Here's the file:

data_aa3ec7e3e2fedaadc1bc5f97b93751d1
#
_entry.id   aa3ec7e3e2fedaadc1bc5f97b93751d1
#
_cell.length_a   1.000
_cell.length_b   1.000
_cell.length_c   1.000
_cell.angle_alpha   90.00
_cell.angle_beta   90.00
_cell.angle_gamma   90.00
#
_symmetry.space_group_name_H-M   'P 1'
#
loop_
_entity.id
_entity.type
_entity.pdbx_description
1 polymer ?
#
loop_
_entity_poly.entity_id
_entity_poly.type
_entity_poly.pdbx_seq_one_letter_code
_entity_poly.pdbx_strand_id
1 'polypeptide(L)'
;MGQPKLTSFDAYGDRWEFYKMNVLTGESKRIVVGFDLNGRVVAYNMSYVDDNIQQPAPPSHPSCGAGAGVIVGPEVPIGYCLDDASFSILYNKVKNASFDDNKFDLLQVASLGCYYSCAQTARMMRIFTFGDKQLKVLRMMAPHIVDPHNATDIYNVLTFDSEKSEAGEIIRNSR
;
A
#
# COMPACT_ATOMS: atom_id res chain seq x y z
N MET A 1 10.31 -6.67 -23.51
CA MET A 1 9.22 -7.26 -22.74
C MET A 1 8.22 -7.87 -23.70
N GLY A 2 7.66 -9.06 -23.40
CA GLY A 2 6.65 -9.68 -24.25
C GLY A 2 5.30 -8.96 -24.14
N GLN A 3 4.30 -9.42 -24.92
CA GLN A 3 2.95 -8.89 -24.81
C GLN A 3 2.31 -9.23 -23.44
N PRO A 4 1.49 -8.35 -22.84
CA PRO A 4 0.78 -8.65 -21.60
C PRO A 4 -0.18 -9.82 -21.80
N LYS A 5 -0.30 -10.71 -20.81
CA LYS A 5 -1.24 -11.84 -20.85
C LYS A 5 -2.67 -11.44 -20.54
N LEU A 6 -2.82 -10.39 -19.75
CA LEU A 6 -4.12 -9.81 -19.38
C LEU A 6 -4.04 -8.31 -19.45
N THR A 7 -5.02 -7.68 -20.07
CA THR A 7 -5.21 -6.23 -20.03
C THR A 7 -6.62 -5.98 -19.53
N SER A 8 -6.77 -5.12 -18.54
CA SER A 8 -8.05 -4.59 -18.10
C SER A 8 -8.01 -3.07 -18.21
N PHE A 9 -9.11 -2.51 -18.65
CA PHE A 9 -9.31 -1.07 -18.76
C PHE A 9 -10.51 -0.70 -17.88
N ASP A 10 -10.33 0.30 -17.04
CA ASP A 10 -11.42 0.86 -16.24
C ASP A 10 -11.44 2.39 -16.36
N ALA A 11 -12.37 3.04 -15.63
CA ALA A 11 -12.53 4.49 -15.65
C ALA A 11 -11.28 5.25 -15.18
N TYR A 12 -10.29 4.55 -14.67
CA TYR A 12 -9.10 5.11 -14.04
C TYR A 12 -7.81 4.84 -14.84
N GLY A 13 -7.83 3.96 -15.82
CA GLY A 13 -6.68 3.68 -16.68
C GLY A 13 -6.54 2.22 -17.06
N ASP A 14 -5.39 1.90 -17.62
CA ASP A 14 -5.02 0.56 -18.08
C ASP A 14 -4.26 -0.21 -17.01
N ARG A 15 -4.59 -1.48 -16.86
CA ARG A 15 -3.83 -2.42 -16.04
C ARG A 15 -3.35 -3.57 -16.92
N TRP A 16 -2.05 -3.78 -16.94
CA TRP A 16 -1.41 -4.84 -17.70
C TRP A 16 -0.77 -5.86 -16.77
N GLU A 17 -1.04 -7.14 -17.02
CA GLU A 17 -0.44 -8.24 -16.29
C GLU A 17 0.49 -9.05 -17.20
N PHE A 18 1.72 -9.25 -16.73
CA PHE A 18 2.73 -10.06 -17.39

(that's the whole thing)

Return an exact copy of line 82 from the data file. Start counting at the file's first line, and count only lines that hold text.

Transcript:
N PHE A 18 1.72 -9.25 -16.73